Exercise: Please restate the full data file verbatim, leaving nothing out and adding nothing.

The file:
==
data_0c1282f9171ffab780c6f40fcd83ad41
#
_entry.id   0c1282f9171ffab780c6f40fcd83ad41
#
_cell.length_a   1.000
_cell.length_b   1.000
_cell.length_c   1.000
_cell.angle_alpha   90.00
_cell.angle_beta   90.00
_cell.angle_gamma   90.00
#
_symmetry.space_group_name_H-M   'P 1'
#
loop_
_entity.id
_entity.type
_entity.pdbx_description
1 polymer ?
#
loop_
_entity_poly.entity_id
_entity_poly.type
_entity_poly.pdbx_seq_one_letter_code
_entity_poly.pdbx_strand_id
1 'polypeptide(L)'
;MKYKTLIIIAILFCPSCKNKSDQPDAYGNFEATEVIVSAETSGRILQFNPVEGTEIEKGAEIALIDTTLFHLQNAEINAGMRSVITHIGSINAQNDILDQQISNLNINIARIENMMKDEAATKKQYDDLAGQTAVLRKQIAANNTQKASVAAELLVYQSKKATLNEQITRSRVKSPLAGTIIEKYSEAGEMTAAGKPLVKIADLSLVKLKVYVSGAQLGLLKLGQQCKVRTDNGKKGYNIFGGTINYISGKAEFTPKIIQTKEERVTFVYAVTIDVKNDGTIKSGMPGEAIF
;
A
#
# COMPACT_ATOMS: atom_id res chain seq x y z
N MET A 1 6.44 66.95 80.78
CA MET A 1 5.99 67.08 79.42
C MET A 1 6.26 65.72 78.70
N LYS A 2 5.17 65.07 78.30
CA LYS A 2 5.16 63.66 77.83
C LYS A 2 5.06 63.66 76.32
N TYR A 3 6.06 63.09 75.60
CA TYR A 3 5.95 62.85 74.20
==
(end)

data_0c1282f9171ffab780c6f40fcd83ad41
#
_entry.id   0c1282f9171ffab780c6f40fcd83ad41
#
_cell.length_a   1.000
_cell.length_b   1.000
_cell.length_c   1.000
_cell.angle_alpha   90.00
_cell.angle_beta   90.00
_cell.angle_gamma   90.00
#
_symmetry.space_group_name_H-M   'P 1'
#
loop_
_entity.id
_entity.type
_entity.pdbx_description
1 polymer ?
#
loop_
_entity_poly.entity_id
_entity_poly.type
_entity_poly.pdbx_seq_one_letter_code
_entity_poly.pdbx_strand_id
1 'polypeptide(L)'
;MKYKTLIIIAILFCPSCKNKSDQPDAYGNFEATEVIVSAETSGRILQFNPVEGTEIEKGAEIALIDTTLFHLQNAEINAGMRSVITHIGSINAQNDILDQQISNLNINIARIENMMKDEAATKKQYDDLAGQTAVLRKQIAANNTQKASVAAELLVYQSKKATLNEQITRSRVKSPLAGTIIEKYSEAGEMTAAGKPLVKIADLSLVKLKVYVSGAQLGLLKLGQQCKVRTDNGKKGYNIFGGTINYISGKAEFTPKIIQTKEERVTFVYAVTIDVKNDGTIKSGMPGEAIF
;
A
#
# COMPACT_ATOMS: atom_id res chain seq x y z
N MET A 1 6.44 66.95 80.78
CA MET A 1 5.99 67.08 79.42
C MET A 1 6.26 65.72 78.70
N LYS A 2 5.17 65.07 78.30
CA LYS A 2 5.16 63.66 77.83
C LYS A 2 5.06 63.66 76.32
N TYR A 3 6.06 63.09 75.60
CA TYR A 3 5.95 62.85 74.20